Scope 46 - In the Media: Vaccination

25 October 2011, Infectious and Parasitic Diseases

With the vaccination debate again hitting the headlines with the recent outbreak of measles in Auckland, we feel it is important to note that, as an immunology research institute, the Malaghan Institute strongly advocates for the practice of vaccination in our communities.

Vaccination as we know it today has been around since the early 1800’s when Edward Jenner used cowpox to vaccinate against the much deadlier smallpox virus.  The premise behind his work was to expose patients to a small dose of the less harmful virus thereby spurring the body to mount an immune response, so that if exposed to small pox, a much lesser infection occurred and was not fatal. 

Today, vaccines have been developed to combat many diseases that would otherwise cause a dangerous level of illness and even death.  These include measles, rubella, pertussis and influenza.  The controversy over the safe use of vaccines has been a modern development with concerns being raised about the correlation of the rise in autism and childhood cancers to the prolific use of vaccines today.  To date, no credible research has been published that proves this causal link.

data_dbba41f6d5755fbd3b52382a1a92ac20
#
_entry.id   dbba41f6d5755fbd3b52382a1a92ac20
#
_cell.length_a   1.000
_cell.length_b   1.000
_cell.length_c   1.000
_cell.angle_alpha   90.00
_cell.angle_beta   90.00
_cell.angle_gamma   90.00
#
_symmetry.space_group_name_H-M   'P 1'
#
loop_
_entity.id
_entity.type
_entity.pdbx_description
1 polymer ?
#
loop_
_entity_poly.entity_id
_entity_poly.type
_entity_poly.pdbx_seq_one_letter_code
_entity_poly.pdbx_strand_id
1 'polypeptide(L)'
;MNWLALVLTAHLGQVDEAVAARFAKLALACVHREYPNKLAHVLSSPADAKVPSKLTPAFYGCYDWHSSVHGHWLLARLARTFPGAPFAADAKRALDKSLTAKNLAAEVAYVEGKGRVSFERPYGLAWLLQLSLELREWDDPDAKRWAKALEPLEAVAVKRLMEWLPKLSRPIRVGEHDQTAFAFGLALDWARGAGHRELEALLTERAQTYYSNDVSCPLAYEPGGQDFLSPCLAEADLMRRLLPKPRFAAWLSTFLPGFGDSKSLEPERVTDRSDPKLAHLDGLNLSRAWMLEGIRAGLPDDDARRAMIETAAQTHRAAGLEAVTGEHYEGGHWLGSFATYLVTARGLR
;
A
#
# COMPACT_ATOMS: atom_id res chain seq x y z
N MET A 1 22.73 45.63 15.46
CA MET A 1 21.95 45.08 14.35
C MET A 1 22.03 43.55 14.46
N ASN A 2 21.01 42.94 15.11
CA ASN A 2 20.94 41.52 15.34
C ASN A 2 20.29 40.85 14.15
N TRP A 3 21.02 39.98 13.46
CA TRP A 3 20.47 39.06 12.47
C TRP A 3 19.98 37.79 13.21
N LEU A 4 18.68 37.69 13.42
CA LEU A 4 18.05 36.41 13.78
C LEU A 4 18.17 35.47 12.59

The Malaghan Institute conducts research based on the immune system and as such, we believe in using the power of our own bodies to fight infection.  We also believe the immune system can be manipulated to provide a better defence against disease than if left to its own devices – a clear example of this is vaccination.  The Institute wholeheartedly agrees with the science behind vaccination and would encourage all people, parents in particular who are considering vaccination for their children, to carefully research whether or not  the risks of side effects of vaccination outweigh the risks of the getting the full infection.  When carefully considered in this way, vaccination is the clear winner.